Medicine Program

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​Medicine ​Program Introduction​

The medical program bought and ​delivered from the University of Sydney (USyd) in Australia​in June 2004. Four themes extend throughout the program, providing the framework for the curriculum and assessment. These themes represent a radical departure from the traditional organization of medical courses around pre-clinical disciplines such as Anatomy and clinical disciplines such as Surgery.​

Basic & Clinical Sciences

This is the most substantial theme, covering the scientific knowledge base required for medical practice. It includes pre- and para-clinical disciplines (e.g. anatomy) as well as clinical disciplines (e.g. surgery).

By the time they graduate, students should be able to:
 Apply an understanding of normal and abnormal human structure, function and behavior to the diagnosis, management and prevention of health problems.
 Use the best available evidence of outcomes to prevent or cure disease, relieve symptoms or minimize disabilities.
 Analyze clini​cal data and work to determine its validity and reliability.
 Participate in the generation, interpretation, application and dissemination of significant advances in medical knowledge.
 Recognize the limits to scientific knowledge and understanding, and the continuing nature of all scientific endeavor​​.


Patient & Doctor Theme: 

This theme covers the range of clinical skills that students need to acquire - the motions that doctors go through when actually dealing with patients.

By the time they graduate, students should have:

  •  Apply an understanding of the therapeutic nature of the patient-doctor relationship and the impact of the individual characteristics of both patient and doctor in that relationship.
  •  Apply the ability to listen and identify issues of concern to patients, families and caregivers; and to respond to those concerns, using whatever means necessary for effective communication.
  •  Apply the ability to elicit and interpret clinical symptoms and signs by interviewing and examining patients systematically and with sensitivity, and to use this information to guide further investigation.
  •  Apply the ability to perform important clinical procedures, particularly those in vital and life-threatening situations.
  •  ​Apply a Ethical behavior in meeting the needs of patients and families, concern for confidentiality, and respect for individual autonomy, enabling patients and their families to make secure, informed decisions in relation to their medical care.


Community & Doctor Theme:​

This theme covers the range of clinical skills that students need to acquire - the motions that doctors go through when actually dealing with patients.

By the time they graduate, students should have:

  •  An understanding of the therapeutic nature of the patient-doctor relationship and the impact of the individual characteristics of both patient and doctor in that relationship.
  •  The ability to listen and identify issues of concern to patients, families and caregivers; and to respond to those concerns, using whatever means necessary for effective communication.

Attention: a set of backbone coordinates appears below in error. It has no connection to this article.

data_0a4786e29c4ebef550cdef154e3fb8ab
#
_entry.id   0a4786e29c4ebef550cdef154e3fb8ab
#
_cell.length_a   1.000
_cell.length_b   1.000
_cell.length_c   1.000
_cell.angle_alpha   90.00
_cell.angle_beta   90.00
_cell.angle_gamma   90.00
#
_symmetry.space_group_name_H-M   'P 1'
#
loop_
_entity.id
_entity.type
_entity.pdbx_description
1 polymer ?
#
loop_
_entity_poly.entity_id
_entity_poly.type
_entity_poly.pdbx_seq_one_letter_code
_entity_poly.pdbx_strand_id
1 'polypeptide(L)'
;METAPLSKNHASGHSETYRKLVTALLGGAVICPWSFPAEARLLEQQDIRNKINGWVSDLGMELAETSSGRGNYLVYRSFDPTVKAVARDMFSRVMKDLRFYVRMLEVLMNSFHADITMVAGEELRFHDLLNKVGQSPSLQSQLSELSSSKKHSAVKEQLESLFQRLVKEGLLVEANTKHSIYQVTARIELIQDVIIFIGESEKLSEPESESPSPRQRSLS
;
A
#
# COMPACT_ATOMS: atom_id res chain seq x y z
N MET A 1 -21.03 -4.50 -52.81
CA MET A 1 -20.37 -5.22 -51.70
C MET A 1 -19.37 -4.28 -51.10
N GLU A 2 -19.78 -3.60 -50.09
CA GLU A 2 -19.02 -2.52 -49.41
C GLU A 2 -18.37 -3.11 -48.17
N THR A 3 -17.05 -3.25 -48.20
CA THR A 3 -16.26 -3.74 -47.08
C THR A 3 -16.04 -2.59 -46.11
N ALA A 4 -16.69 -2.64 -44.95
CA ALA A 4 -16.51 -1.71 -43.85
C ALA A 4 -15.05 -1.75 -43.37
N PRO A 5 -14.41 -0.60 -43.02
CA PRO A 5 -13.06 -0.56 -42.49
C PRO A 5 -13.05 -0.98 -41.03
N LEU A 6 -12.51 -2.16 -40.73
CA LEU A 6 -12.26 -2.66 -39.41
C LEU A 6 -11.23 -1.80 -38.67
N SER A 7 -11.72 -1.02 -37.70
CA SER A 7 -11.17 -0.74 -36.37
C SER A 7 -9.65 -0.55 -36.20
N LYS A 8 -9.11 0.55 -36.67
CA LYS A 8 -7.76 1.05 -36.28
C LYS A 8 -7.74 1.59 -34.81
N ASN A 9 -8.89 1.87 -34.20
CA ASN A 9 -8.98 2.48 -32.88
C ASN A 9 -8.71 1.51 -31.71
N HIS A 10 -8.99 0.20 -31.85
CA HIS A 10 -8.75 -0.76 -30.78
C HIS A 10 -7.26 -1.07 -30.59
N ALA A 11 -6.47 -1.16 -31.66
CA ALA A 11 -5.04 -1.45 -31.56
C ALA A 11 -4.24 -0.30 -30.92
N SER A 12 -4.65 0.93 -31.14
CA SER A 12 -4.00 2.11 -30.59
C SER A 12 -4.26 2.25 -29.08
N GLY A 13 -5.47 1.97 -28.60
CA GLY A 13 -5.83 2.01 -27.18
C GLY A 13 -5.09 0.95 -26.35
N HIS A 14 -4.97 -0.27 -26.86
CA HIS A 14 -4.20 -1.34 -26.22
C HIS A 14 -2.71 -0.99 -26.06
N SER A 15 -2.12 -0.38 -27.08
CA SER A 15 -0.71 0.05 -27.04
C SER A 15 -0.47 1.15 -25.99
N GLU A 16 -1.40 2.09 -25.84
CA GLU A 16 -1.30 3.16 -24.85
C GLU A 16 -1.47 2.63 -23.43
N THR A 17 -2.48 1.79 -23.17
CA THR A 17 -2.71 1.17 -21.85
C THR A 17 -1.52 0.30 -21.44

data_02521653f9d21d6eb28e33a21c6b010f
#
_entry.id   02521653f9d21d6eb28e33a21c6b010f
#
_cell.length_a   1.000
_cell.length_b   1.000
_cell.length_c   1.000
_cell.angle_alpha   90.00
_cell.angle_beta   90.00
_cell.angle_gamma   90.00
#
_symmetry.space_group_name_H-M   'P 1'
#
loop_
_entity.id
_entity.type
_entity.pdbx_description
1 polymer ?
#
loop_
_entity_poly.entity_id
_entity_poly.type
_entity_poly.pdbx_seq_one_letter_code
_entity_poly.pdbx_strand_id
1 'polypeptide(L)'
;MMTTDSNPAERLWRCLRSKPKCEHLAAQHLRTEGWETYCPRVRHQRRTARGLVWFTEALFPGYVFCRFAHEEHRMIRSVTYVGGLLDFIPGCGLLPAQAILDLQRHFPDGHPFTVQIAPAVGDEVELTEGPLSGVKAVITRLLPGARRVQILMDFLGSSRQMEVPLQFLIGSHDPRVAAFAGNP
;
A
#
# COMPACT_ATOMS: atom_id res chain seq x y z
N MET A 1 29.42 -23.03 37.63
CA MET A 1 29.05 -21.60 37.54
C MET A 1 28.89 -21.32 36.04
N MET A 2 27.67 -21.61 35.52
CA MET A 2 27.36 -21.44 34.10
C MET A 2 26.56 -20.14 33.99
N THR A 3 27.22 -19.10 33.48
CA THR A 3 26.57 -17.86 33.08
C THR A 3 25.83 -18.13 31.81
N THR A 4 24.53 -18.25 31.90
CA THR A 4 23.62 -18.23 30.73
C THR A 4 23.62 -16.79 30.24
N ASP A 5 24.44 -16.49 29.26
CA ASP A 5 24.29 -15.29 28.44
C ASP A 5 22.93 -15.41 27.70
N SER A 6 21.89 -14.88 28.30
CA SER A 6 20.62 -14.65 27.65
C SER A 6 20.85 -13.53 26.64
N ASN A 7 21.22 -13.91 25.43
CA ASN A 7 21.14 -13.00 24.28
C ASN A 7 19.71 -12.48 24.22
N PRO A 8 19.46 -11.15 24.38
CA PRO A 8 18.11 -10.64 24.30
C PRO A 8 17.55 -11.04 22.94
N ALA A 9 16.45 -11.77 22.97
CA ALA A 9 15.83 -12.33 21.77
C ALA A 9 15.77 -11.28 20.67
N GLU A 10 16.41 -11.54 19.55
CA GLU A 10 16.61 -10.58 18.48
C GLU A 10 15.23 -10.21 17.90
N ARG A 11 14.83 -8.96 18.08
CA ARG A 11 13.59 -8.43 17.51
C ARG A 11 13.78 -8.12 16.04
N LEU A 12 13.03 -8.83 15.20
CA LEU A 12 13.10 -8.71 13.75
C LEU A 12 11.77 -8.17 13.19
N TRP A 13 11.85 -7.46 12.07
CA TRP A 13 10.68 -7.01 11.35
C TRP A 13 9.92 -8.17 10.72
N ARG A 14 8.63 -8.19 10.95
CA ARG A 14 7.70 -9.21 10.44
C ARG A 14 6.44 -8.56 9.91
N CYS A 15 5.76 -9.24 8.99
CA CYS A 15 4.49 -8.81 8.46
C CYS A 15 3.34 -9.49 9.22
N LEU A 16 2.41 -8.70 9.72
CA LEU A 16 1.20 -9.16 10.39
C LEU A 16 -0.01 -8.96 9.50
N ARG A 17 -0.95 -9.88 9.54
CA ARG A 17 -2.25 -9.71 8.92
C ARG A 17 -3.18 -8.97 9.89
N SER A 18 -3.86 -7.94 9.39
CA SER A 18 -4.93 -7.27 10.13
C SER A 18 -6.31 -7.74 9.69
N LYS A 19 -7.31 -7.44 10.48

•  ​​The ability to elicit and interpret clinical symptoms and signs by interviewing and examining patients systematically and with sensitivity, and to use this information to guide further investigation.
  •  The ability to perform important clinical procedures, particularly those in vital and life-threatening situations.
  •  Ethical behavior in meeting the needs of patients and families, concern for confidentiality, and respect for individual autonomy, enabling patients and their families to make secure, informed decisions in relation to their medical care.

 

Personal and Professional Development

This theme deals with medicine as a profession, teaching skills that are required to fare in the medical workforce (e.g. teamwork and stress-management) as well as in the wider profession (e.g. maintaining scholarly connections).

By the time they​ gr​aduate, students should have:

        •  Commitment to compassionate and ethical professional behavior.
        •  The ability to work cooperatively as a member of a team and to accept and provide leadership as appropriate.
        •  Recognition of the inevitability of decision-making in circumstances of uncertainty and the capacity to make rational and sensitive decisions based on the best available evidence.
        •  The ability to recognize his or her personal, physical, and emotional needs; and the ability to respond to stress and maintain openness to assistance in time of need.
        •  ​Ongoing commitment to the advancement of learning within a community of medical scholars,

​​Skills in the recording, organization and management of information, including the use of appropriate information technology resources.​
There is still an initial focus on basic sciences and clinical skills, and a later emphasis on clinical knowledge, skills and judgment. However, the theme structure ensures that students' knowledge and skills develop systematically over the four years.  In addition, the themes provide a framework for the program objectives. Students are required to demonstrate satisfactory performance in all four themes throughout the course.​​​​